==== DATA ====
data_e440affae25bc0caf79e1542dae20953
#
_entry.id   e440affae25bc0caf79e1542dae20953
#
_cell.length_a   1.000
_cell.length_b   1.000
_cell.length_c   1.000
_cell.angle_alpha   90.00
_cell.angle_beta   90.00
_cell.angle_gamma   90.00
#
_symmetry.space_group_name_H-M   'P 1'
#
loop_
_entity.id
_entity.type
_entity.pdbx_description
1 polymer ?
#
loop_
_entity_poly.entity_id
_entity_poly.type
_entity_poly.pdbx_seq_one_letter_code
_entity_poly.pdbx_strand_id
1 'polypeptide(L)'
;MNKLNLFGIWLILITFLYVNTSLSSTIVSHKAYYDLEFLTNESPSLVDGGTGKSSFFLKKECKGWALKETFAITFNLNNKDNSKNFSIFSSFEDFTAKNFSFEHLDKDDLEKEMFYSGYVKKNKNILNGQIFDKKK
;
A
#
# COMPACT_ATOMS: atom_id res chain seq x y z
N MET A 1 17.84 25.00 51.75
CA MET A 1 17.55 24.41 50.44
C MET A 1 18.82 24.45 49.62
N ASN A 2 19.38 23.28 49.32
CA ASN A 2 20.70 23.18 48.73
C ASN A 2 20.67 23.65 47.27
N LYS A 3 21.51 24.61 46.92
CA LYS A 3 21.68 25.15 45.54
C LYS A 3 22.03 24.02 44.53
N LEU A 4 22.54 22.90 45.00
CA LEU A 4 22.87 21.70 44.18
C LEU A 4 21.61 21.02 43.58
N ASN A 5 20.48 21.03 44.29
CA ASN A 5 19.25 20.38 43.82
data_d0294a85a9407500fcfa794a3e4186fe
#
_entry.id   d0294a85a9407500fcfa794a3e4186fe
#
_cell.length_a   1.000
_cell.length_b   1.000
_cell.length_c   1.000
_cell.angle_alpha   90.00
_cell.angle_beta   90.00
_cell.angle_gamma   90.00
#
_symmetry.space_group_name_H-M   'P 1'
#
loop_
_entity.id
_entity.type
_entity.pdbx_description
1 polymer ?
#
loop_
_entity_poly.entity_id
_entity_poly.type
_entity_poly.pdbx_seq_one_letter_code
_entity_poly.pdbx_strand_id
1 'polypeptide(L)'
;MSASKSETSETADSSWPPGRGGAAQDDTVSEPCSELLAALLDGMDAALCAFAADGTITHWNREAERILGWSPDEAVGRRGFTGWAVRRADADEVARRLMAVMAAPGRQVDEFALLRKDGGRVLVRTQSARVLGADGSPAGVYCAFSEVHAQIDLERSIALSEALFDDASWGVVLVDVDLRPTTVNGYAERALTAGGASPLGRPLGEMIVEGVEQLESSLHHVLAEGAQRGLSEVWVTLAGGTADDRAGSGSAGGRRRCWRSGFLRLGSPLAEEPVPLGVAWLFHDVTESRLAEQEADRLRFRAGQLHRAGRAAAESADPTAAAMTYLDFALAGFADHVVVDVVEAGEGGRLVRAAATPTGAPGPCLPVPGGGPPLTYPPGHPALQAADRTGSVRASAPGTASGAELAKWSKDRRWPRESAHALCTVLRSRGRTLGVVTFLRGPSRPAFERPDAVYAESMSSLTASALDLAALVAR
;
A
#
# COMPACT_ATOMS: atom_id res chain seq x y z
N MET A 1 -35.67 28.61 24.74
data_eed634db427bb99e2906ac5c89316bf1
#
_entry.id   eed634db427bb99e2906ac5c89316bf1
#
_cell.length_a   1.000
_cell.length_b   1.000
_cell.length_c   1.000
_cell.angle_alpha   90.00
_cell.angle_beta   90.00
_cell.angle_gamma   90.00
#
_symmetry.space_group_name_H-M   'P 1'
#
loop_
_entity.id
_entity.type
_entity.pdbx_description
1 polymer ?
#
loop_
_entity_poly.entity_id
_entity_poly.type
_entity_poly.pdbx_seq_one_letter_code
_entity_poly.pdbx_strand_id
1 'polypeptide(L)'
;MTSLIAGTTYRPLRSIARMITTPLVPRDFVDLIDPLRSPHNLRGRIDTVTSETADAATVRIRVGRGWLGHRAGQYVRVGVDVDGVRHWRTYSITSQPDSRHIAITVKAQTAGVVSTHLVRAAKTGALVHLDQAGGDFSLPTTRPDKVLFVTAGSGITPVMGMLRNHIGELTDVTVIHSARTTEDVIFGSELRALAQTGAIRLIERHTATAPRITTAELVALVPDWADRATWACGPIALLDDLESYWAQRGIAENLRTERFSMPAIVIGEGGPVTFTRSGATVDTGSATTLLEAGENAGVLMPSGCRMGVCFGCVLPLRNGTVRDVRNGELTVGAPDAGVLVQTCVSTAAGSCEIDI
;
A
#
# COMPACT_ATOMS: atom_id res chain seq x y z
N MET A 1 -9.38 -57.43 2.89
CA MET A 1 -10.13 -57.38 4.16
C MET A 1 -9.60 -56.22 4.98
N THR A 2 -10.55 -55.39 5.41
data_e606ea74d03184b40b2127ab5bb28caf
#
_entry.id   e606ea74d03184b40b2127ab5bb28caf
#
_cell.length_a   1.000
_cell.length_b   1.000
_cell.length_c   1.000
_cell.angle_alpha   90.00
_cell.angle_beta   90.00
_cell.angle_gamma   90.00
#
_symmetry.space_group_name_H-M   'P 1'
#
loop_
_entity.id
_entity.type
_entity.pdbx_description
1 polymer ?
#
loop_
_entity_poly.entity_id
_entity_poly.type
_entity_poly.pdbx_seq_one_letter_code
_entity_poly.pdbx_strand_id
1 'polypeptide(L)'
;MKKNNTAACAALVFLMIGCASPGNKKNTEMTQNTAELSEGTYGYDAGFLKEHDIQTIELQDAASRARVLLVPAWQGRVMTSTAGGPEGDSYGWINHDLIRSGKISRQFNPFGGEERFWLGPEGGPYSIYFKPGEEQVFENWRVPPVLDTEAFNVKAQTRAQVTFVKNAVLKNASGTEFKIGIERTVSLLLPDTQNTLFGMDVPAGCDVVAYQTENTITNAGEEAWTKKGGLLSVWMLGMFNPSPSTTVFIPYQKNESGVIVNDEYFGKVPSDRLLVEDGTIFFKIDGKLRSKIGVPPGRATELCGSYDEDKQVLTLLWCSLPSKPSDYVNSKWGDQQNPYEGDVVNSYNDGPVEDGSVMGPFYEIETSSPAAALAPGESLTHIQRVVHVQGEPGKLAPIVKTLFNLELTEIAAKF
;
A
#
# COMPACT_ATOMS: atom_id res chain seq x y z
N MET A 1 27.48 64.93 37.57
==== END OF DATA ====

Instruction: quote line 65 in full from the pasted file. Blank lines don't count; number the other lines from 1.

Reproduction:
_entity_poly.entity_id